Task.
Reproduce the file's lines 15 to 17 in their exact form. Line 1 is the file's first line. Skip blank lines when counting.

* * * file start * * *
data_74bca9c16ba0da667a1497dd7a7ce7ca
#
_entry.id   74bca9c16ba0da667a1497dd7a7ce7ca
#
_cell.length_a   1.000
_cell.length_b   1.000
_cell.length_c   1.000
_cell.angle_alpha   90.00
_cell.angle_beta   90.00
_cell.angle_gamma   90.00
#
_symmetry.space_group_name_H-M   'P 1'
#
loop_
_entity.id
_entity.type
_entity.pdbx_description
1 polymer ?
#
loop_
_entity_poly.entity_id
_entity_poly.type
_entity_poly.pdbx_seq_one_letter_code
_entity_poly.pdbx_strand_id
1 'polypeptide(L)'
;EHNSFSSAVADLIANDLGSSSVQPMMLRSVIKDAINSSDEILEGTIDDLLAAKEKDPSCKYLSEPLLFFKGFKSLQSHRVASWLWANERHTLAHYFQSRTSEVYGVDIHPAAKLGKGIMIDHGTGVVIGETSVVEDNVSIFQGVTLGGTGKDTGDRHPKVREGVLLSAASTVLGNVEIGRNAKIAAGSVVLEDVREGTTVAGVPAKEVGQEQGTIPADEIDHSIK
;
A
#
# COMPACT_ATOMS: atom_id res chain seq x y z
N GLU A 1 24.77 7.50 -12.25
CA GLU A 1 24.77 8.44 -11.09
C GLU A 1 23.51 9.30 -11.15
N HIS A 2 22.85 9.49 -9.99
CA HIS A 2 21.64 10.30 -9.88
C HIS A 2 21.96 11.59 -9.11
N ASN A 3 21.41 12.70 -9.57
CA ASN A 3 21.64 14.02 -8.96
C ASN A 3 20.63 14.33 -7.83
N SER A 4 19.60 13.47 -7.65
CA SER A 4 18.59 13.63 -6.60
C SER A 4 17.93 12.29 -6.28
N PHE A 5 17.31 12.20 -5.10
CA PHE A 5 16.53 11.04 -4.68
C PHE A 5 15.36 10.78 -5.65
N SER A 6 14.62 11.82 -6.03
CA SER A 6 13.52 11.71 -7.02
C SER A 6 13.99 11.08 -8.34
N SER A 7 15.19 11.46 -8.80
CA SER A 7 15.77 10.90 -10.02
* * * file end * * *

_entity.id
_entity.type
_entity.pdbx_description